China Cracks Down on Golf Course Construction

Dalu Dunes in China’s Inner Mongolia Province – now closed.

Dalu Dunes in China’s Inner Mongolia Province – now closed.

China’s Central Government banned the construction of new golf courses in 2004. But as you may be aware, money-hungry Chinese local authorities and developers have completely ignored this ban. As a result, the number of golf courses in China has more than quintupled – from 170 to around 1,000 – in the last decade. Great for the golf course design industry perhaps, but increasingly embarrassing for the Chinese Government. So when the new Communist Party Leadership Committee took over last March, it decided enough was enough. 

“Since the new administration came in, there has been a major crackdown on developments and golf courses seem to be being targeted as part of this policy,” explains Lee Schmidt of Schmidt Curley Design, a leading golf course architecture firm that has built over 40 courses in China. 

This crackdown has gained momentum recently, with new courses being destroyed, state-of-the-art clubhouses torn down and existing layouts being turned into farmland, parks and tea plantations. “Most of the courses the government has chosen to shut down have been built on farmland, forested areas or other restricted land,” says Schmidt. “This is why the decision to close Dalu Dunes came as such a big surprise to us. It isn’t designed on any of the above.”

Dalu Dunes (pictured) is an inland links Schmidt Curley Design recently completed in China’s Inner Mongolia Province. Built over the course of two summers, it looks beautiful and it was due to open this month.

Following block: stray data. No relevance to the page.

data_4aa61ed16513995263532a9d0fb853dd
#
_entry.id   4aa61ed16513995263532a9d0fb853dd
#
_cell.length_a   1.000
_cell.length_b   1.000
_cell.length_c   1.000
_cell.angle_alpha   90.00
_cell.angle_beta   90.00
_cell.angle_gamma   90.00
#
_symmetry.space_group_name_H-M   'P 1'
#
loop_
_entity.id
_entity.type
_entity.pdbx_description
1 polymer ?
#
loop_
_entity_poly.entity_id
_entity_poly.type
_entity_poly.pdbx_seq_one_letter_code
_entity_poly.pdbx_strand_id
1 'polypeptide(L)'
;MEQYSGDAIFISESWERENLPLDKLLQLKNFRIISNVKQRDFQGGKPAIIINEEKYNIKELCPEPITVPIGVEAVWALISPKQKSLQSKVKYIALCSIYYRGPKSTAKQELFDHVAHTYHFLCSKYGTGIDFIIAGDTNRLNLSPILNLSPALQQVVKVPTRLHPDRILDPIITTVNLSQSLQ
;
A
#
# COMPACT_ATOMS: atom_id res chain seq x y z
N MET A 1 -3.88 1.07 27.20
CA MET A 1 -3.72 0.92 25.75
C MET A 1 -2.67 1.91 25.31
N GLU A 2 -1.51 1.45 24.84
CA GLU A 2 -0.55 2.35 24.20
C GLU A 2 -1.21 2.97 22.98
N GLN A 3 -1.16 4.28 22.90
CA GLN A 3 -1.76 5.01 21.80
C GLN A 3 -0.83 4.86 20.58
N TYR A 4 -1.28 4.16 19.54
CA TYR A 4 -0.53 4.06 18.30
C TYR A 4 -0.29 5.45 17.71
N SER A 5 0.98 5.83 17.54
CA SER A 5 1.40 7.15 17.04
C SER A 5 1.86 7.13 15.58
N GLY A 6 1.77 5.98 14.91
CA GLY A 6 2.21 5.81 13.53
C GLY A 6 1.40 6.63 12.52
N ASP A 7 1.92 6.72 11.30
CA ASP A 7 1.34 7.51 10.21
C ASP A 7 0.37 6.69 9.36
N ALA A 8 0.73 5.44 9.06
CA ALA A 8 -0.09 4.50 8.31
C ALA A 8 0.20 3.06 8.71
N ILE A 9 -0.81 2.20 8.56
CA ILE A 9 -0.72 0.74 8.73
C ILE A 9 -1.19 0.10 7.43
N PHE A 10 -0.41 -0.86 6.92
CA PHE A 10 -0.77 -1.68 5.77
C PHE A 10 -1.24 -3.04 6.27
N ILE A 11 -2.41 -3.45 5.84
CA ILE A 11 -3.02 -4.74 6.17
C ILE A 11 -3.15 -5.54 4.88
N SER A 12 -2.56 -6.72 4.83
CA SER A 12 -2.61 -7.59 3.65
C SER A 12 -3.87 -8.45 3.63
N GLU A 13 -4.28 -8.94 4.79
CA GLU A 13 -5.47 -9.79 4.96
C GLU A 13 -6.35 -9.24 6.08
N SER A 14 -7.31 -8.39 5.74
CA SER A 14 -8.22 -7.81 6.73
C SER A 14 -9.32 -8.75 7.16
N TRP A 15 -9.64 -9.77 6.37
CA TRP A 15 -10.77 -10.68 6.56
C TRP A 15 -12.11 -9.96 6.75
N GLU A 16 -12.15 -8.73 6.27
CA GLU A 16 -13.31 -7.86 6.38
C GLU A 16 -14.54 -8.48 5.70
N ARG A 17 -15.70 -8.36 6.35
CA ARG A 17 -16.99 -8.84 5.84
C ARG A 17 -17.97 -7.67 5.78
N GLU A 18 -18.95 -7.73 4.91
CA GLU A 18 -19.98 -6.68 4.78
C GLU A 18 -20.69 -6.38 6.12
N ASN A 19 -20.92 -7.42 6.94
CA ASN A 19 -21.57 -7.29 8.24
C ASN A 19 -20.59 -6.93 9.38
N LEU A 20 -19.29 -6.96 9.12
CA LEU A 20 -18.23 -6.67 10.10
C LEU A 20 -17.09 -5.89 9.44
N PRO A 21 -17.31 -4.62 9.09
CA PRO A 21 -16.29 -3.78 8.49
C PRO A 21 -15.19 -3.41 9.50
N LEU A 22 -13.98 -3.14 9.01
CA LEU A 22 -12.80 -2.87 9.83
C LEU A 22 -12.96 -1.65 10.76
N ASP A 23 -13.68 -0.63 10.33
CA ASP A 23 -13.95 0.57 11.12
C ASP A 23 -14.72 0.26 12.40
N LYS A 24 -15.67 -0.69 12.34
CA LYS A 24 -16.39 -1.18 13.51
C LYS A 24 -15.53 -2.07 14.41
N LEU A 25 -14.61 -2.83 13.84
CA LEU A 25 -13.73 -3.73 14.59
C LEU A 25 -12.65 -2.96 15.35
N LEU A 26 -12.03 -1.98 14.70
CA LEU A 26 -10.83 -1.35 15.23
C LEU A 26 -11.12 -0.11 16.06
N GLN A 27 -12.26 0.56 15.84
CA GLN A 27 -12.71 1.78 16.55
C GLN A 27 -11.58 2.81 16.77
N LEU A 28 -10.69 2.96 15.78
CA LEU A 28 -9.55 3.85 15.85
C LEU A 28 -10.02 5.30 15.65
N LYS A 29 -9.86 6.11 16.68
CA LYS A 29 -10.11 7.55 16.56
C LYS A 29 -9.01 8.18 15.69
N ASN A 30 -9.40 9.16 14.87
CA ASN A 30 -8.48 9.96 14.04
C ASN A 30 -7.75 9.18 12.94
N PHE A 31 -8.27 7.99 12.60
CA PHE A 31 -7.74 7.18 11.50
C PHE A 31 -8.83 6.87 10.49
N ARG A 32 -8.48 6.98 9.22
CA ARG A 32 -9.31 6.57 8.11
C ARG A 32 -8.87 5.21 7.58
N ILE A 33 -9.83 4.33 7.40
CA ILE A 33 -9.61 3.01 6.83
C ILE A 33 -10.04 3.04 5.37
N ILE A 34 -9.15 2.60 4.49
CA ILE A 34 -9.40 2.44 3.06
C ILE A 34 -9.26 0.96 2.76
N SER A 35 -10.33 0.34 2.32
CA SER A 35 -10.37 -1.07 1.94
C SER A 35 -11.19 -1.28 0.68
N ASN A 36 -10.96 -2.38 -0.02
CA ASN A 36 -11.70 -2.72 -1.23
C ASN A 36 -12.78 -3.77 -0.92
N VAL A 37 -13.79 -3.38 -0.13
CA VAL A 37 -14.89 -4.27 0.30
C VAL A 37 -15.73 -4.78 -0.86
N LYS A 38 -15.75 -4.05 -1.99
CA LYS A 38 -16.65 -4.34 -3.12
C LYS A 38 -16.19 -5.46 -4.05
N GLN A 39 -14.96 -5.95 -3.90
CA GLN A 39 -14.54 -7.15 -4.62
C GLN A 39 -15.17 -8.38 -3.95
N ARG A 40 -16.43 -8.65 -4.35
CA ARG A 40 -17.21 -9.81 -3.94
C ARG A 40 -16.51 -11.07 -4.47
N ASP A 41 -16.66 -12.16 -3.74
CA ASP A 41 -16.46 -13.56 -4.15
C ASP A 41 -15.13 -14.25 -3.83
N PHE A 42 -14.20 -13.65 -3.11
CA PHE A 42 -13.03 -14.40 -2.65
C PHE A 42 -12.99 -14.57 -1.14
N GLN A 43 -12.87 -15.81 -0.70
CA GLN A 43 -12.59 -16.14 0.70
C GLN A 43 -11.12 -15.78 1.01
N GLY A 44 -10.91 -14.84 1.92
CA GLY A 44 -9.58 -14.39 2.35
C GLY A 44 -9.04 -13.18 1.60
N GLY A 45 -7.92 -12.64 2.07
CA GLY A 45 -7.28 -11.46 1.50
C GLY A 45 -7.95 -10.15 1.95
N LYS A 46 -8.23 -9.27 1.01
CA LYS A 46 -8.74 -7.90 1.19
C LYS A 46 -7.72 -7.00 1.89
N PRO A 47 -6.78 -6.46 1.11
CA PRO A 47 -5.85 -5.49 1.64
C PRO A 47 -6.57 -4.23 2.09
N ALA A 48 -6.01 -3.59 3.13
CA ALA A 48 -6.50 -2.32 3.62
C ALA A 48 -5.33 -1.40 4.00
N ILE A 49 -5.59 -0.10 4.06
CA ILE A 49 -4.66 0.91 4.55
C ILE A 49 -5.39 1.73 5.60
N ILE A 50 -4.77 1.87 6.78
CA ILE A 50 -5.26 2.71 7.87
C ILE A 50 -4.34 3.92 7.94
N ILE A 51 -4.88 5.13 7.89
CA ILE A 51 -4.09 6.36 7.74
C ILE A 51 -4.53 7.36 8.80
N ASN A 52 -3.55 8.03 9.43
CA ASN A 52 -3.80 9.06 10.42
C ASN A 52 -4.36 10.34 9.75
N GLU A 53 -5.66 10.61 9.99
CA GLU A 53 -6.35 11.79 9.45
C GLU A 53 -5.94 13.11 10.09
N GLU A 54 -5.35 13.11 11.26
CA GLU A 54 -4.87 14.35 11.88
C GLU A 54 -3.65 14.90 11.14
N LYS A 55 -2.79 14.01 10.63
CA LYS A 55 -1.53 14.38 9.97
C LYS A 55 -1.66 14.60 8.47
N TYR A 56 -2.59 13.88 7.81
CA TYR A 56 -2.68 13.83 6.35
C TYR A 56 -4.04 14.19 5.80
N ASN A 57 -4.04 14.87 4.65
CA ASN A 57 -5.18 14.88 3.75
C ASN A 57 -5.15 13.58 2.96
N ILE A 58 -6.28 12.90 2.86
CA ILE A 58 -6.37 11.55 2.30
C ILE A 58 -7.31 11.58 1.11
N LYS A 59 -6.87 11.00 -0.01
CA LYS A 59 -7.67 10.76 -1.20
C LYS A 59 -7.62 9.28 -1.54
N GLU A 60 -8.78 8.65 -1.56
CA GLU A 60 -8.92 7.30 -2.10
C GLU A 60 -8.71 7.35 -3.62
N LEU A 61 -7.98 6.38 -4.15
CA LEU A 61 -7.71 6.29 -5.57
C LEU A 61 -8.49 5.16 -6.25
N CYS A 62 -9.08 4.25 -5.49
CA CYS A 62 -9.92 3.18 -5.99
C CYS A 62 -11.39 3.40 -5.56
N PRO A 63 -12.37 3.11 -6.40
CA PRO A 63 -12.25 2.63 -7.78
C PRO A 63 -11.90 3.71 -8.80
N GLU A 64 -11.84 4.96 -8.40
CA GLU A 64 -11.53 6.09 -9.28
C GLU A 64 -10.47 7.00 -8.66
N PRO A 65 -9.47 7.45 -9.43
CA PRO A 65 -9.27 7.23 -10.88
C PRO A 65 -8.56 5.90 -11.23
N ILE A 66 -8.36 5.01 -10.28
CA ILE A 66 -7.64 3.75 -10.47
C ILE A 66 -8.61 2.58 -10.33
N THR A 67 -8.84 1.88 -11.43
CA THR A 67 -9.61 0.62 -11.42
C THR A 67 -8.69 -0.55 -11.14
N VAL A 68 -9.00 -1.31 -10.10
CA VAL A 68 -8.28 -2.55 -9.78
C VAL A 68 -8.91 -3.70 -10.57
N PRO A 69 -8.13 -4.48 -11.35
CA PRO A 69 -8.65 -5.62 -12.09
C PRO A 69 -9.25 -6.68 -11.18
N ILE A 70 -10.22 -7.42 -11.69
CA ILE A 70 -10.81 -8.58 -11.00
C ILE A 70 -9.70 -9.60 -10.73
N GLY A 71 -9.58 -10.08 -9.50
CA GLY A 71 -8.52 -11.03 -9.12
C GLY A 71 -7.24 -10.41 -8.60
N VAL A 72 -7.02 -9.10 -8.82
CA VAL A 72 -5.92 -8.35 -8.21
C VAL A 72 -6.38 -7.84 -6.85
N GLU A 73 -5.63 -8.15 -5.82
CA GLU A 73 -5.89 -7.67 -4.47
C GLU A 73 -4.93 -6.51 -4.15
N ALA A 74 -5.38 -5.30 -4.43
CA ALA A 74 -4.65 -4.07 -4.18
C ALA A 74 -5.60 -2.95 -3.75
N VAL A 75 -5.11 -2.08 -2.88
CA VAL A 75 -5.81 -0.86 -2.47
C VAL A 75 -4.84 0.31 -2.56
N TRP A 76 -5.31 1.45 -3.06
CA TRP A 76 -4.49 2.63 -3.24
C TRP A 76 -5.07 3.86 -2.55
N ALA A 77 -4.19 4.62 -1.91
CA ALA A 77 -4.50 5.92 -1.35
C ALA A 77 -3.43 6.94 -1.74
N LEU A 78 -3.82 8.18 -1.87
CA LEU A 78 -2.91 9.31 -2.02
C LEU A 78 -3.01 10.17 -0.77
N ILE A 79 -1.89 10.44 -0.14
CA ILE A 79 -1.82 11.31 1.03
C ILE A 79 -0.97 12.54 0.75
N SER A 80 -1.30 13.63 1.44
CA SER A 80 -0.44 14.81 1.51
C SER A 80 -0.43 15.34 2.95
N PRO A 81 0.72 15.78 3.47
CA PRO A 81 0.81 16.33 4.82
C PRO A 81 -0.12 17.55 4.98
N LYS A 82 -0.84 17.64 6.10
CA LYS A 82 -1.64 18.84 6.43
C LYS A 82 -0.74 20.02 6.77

“We’ve worked in China for 20 years and until two years ago none of our courses had ever been closed,” Schmidt reveals. But recently, a few of our projects have been shut down. We do not know if the closures are permanent. Since we are technically just consultants we have not been informed of the true reasons behind the closures.”

A Chinese government spokesperson said: “The crackdown was designed to serve as a warning to would-be violators.” If this was the plan, early reports suggest it isn’t working, with local authorities still hell-bent on gaining revenue from selling their land to course developers and attracting wealthy tourists to the facilities they create. “Golf’s popularity is growing fast in Asia,” adds Schmidt. “Hopefully the government, local authorities and developers can work together to create guidelines to ensure new projects can happen as long as they benefit both the environment and the communities where the courses are located.” 

Nick Wright